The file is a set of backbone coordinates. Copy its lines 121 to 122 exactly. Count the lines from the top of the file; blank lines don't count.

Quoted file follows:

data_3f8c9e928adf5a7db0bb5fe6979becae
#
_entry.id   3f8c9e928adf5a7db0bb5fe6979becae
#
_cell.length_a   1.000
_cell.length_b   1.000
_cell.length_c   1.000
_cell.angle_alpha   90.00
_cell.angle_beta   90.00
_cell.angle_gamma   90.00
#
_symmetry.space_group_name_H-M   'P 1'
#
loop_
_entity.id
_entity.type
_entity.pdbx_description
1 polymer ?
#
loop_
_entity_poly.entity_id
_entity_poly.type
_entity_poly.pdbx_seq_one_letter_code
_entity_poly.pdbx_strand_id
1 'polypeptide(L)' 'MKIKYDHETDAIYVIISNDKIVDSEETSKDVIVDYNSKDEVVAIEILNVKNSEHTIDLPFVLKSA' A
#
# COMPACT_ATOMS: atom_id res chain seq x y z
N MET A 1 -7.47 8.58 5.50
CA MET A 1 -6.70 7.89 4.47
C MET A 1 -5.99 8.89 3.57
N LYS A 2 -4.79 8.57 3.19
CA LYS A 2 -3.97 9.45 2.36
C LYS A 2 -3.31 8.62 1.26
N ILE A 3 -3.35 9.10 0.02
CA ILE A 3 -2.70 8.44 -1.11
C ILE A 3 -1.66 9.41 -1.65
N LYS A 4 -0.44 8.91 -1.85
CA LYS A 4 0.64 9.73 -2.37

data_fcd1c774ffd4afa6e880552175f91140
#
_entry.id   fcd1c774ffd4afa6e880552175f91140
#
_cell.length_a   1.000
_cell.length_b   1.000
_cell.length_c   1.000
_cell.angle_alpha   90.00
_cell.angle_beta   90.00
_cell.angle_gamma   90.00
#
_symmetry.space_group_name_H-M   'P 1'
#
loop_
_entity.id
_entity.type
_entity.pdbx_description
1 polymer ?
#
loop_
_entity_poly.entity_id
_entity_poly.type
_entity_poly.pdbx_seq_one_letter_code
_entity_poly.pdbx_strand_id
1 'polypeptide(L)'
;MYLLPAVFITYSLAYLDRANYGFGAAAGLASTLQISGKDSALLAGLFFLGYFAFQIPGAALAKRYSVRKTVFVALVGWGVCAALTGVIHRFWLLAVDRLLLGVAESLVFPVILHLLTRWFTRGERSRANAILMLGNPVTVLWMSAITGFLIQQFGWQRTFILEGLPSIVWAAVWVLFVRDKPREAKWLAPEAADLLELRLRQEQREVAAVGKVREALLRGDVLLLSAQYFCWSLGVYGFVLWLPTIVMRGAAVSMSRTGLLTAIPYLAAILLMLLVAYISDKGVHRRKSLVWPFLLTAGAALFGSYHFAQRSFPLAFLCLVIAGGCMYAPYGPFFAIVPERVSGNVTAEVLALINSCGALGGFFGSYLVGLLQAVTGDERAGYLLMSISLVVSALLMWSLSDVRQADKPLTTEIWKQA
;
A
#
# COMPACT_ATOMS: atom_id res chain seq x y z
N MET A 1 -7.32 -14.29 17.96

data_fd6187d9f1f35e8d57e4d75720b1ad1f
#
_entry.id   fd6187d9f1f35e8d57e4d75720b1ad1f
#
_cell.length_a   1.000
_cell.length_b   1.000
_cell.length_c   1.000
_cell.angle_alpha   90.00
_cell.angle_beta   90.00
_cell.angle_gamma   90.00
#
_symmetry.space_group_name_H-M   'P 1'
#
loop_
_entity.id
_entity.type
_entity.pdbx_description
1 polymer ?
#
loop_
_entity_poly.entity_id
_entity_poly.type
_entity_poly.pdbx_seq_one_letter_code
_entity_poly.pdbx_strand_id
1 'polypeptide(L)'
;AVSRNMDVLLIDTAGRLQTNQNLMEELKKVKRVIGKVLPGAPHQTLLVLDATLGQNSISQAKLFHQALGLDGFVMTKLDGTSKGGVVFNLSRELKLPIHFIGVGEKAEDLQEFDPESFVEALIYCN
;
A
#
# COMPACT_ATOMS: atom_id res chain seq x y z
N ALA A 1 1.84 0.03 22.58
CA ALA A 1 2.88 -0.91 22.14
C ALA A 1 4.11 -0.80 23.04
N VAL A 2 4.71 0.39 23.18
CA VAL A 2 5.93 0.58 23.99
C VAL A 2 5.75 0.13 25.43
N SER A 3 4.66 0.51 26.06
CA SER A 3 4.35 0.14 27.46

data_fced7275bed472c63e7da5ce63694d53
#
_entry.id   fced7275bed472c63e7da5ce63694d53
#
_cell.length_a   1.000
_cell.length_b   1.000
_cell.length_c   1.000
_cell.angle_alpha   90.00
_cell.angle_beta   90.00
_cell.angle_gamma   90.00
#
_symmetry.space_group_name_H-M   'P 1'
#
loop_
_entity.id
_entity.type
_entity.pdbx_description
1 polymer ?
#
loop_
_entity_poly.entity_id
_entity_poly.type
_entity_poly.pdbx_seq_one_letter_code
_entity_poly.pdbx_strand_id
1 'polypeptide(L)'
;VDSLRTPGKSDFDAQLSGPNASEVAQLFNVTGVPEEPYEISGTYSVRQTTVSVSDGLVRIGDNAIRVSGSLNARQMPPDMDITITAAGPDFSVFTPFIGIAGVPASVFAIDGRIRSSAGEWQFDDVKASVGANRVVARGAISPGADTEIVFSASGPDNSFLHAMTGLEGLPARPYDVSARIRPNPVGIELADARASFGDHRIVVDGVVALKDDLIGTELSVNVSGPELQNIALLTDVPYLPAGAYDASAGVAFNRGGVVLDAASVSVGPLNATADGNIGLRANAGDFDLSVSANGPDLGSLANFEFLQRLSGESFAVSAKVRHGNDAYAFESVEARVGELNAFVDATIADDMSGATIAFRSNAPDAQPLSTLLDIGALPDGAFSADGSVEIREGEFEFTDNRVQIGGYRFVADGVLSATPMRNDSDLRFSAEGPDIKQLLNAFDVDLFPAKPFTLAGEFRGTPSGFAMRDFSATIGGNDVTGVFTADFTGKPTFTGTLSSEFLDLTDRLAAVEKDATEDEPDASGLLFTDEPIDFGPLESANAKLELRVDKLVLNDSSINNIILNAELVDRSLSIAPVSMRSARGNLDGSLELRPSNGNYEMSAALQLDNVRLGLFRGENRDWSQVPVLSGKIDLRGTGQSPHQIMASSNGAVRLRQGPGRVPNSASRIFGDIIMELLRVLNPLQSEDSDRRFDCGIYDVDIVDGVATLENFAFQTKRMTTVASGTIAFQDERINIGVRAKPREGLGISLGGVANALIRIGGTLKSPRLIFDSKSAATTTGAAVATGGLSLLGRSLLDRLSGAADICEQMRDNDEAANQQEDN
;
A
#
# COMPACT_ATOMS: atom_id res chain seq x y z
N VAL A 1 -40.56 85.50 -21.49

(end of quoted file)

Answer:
loop_
_entity.id